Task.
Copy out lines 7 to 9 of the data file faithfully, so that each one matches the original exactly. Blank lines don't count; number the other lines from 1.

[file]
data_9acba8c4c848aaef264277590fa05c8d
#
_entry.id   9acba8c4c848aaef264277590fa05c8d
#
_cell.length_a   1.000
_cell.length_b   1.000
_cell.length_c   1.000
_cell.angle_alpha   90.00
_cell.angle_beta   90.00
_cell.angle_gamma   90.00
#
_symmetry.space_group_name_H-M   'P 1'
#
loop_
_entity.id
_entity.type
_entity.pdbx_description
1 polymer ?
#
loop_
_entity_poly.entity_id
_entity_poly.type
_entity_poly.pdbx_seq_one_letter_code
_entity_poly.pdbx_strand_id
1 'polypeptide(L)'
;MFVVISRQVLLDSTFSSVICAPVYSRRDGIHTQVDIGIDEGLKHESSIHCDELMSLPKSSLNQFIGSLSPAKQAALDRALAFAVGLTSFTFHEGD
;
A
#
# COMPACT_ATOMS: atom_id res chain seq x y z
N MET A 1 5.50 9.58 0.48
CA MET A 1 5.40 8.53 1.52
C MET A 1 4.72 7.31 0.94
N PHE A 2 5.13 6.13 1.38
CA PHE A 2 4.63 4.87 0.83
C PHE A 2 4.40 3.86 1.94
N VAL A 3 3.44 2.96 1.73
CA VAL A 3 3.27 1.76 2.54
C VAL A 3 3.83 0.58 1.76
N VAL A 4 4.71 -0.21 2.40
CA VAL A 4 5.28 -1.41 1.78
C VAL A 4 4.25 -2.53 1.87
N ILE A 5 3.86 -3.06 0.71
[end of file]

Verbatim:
_cell.length_c   1.000
_cell.angle_alpha   90.00
_cell.angle_beta   90.00